In a highly interactive opening segment, we lay out key information regarding quid pro quo and hostile environment harassment (verbal, visual, and physical), state and federal law, protected classes (now including gender identity and expression in many states), complaint procedure, supervisor responsibility, and liability.
Exercises with attendees bring to life the underlying concepts of intent vs. impact, and welcome vs. consenting. These are vital distinctions.
We drill down on these issues of particular relevance to law firms:
- Harassment as non-work-related conduct.
- Definition of the workplace.
- Harassment by outside third parties, such as clients.
Unlike most industries — notwithstanding entertainment and media where we have many clients — legal professionals may be exposed to materials or conduct that can reasonably be considered offensive as part of their work. It’s important to remember that harassment is conduct not necessary for job performance and that definition changes depending on the workplace.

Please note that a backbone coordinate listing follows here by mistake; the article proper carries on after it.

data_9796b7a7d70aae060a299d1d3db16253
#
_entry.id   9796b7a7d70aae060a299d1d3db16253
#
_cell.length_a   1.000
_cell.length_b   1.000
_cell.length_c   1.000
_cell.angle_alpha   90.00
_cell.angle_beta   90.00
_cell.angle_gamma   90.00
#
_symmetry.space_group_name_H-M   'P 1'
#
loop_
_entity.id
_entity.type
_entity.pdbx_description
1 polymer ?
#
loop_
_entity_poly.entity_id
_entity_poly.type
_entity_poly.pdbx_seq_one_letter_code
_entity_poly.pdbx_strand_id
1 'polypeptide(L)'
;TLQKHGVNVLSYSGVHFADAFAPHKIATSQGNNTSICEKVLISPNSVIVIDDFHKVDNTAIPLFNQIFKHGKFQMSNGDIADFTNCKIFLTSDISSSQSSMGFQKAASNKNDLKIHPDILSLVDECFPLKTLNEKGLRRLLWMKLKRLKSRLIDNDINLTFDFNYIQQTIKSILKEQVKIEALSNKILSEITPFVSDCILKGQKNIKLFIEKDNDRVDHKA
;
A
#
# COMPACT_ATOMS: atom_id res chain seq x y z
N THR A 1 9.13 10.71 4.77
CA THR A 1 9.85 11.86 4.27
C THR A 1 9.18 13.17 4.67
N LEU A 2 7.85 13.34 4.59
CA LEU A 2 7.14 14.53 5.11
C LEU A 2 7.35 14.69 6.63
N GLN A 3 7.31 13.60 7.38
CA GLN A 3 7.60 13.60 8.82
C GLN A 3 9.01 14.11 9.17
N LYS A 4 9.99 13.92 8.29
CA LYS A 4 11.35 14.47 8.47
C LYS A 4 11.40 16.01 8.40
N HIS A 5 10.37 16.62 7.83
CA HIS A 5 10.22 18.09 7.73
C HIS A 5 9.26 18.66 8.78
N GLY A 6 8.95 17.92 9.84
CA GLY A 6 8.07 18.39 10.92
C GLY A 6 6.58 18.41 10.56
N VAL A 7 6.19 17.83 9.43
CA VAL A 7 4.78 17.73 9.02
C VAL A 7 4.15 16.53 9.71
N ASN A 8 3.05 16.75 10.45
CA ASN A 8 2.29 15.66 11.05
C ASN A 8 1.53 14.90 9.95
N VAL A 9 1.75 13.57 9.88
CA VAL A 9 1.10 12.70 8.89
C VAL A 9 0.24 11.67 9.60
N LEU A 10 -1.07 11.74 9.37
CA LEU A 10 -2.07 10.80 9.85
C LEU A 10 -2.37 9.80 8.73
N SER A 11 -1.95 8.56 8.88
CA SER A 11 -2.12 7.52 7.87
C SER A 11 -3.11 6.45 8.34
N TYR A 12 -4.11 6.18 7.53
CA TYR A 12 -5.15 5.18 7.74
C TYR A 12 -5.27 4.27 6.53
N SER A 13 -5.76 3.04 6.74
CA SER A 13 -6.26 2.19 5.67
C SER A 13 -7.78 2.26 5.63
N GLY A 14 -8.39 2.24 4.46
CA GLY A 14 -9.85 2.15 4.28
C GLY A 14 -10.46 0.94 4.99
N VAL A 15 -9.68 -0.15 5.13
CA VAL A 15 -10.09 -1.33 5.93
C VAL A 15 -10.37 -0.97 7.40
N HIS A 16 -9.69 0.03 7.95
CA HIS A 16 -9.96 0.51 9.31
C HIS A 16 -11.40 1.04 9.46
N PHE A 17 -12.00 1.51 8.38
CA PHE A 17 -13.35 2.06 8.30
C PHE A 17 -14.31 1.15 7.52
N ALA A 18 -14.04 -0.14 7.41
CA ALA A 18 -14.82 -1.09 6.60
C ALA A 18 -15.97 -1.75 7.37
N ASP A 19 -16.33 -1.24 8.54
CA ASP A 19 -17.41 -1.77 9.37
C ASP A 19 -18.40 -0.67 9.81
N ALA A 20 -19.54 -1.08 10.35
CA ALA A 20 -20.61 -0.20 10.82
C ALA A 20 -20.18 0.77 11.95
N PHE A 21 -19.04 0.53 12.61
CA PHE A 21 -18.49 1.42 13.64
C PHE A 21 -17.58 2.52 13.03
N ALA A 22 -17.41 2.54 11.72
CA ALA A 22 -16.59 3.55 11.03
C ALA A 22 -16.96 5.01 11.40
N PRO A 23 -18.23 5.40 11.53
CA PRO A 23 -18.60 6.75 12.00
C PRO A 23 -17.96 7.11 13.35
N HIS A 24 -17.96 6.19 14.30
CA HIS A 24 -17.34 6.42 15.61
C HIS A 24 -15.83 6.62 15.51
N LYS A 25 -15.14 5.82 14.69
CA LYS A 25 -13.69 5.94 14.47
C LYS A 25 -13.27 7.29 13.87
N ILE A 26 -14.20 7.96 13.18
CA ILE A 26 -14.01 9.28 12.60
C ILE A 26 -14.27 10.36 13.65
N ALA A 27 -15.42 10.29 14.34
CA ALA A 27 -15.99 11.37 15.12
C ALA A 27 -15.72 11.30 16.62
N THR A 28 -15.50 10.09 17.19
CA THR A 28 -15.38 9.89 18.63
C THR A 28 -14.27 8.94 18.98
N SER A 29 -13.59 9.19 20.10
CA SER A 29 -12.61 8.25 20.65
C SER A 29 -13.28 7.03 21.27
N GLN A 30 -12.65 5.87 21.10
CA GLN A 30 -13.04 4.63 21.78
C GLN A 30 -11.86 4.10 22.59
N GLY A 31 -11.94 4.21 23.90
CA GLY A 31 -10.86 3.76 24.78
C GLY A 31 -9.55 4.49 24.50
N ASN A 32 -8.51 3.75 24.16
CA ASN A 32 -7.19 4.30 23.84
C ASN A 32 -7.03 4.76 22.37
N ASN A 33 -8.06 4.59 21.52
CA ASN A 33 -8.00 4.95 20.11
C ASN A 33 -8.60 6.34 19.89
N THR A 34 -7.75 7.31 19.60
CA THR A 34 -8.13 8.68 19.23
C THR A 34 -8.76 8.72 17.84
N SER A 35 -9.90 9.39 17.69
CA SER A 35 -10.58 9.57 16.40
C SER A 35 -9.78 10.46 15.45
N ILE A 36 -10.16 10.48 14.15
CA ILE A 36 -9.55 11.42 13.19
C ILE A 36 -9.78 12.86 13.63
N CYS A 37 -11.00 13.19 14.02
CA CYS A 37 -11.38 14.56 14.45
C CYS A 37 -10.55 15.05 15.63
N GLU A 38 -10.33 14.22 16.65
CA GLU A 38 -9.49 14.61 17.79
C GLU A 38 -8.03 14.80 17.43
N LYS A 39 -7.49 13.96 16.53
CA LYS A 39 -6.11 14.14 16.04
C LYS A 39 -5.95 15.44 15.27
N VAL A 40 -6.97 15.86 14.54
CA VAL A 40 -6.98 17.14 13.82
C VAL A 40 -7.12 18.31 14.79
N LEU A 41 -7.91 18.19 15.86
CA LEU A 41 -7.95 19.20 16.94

It’s also important to understand that the workplace is anywhere work-related activity takes place. Much off-site work-related activity is required for legal professionals. Sometimes it might not feel like the workplace, but it is. Also, for members of management, anywhere employees of the firm are present must be considered the workplace, even if it is a purely social encounter. When there is not equal power or authority, social situations where something inappropriate occurs can continue to resonate in the work environment.
Harassment by outside third parties, such as clients, is a vital and sensitive area for law firms. How about that prominent six-figure client who engages in sexual teasing or banter, tells off-color jokes, or wants someone younger, or more attractive, or of another gender, race, or ethnicity? Unless management truly understands their legal obligations in such circumstances — the need to take immediate and appropriate action and what that action is — there can be substantial risk for the firm. We make sure everyone knows the rules of that road.
Now, speaking of risk.… often the last of the three episodes we perform in our harassment training explores workplace romance and the ominous specter of favoritism.